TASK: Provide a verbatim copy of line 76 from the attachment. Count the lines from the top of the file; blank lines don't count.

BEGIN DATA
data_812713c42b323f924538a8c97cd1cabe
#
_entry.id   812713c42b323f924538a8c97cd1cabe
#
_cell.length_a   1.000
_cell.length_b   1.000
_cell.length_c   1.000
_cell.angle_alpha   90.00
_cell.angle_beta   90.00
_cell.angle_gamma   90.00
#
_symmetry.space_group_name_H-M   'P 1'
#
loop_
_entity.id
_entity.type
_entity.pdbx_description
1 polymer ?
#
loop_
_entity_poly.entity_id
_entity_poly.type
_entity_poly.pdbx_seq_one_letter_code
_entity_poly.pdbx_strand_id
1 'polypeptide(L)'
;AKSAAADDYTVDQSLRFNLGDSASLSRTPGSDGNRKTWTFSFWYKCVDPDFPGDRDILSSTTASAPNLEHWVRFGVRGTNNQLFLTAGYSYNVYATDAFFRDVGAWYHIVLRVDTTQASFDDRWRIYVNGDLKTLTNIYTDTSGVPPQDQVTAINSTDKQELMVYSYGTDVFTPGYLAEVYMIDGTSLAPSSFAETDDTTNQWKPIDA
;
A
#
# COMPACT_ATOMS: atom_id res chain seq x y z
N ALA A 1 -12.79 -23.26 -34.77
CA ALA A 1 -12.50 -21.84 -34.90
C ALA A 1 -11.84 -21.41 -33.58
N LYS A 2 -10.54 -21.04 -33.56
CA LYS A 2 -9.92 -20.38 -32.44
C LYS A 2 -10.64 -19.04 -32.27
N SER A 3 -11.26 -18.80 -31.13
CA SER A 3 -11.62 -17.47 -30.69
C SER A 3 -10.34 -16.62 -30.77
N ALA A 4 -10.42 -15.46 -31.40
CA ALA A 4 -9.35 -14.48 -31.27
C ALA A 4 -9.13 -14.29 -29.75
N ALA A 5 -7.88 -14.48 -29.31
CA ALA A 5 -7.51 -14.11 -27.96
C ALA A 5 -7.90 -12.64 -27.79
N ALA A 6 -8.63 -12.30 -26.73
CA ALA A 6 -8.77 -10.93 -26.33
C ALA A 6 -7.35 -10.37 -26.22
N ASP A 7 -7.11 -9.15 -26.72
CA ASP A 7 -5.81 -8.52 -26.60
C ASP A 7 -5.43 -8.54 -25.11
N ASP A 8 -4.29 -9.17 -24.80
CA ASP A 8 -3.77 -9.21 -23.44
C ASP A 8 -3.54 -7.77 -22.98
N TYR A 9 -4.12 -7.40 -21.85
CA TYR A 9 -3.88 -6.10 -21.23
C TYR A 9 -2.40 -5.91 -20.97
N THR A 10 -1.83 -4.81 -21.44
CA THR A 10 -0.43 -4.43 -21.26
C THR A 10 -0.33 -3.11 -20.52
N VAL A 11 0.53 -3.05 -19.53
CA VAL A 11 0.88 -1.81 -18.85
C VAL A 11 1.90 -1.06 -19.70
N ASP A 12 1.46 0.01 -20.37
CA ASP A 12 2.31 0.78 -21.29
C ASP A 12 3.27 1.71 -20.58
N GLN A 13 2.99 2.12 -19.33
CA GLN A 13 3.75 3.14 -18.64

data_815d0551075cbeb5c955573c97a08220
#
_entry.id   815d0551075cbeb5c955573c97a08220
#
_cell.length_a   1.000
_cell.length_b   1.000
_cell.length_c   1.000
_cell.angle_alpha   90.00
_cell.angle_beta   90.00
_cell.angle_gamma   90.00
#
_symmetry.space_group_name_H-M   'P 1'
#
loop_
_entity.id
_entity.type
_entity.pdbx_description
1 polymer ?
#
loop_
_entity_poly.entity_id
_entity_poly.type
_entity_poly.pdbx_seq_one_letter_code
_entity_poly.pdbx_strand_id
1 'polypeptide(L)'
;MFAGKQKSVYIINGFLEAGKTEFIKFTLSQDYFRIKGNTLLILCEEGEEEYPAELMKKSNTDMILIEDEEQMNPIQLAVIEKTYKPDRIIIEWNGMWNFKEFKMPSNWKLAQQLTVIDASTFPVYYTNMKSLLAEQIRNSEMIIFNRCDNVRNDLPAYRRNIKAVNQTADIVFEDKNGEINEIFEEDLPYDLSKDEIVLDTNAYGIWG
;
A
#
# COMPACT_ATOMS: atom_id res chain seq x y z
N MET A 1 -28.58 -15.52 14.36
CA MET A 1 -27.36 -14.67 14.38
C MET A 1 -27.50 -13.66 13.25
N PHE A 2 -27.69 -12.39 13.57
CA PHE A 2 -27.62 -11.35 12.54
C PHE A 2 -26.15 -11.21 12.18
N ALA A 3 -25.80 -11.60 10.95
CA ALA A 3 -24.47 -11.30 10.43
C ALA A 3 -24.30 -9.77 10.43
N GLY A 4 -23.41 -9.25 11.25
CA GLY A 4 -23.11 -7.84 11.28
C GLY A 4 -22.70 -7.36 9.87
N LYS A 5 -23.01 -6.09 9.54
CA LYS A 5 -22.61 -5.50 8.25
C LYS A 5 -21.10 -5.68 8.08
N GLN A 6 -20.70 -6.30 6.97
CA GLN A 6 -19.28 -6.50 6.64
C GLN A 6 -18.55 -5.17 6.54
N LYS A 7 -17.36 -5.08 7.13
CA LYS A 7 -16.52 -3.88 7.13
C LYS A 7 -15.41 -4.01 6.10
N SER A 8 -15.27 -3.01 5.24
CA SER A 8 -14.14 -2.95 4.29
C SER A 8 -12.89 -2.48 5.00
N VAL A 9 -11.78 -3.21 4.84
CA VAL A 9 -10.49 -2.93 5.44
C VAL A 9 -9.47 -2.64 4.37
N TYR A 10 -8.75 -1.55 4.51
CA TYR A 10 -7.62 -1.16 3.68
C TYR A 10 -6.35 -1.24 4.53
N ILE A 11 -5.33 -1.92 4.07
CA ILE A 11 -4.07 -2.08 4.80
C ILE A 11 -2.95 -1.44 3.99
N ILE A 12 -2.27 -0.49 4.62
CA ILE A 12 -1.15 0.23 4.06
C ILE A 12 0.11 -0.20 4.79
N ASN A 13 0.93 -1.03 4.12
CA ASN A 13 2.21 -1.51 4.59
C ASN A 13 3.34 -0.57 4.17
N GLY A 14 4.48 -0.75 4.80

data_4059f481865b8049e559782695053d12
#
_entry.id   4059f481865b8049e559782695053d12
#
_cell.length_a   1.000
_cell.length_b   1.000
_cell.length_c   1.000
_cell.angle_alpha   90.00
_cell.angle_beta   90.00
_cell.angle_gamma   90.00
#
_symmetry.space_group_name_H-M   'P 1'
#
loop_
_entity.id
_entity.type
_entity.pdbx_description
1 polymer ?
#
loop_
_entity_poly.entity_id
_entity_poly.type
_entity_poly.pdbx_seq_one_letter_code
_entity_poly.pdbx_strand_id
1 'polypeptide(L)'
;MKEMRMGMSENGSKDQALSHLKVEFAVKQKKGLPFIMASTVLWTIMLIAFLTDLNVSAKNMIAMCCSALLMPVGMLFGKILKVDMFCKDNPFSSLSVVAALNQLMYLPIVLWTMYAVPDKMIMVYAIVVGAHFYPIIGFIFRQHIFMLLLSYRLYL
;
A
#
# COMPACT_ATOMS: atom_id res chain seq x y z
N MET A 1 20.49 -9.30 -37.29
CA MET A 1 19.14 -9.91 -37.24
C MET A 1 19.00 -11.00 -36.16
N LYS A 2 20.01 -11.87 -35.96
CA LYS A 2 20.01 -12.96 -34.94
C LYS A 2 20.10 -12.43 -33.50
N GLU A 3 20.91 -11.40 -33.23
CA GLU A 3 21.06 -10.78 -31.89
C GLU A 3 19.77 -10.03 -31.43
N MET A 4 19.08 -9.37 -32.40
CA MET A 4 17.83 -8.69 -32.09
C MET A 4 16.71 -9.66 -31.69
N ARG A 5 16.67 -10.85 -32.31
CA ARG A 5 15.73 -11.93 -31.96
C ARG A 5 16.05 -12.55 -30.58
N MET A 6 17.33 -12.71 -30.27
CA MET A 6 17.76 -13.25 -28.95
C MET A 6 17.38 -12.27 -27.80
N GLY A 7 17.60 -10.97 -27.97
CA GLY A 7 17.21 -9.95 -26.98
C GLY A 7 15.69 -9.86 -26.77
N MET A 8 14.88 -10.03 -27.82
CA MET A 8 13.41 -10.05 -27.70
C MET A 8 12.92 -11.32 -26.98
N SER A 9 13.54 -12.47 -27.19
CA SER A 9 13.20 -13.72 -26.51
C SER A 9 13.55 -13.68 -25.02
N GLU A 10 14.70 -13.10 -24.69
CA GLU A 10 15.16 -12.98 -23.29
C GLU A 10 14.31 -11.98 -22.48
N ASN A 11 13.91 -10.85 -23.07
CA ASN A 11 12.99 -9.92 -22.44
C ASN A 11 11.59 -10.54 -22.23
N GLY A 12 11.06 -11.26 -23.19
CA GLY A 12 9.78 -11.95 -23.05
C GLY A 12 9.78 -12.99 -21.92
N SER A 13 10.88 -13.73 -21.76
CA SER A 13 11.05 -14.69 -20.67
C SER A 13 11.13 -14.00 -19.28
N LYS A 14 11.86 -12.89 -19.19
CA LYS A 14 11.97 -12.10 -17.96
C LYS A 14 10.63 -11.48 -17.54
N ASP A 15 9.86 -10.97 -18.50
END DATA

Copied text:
_cell.angle_alpha   90.00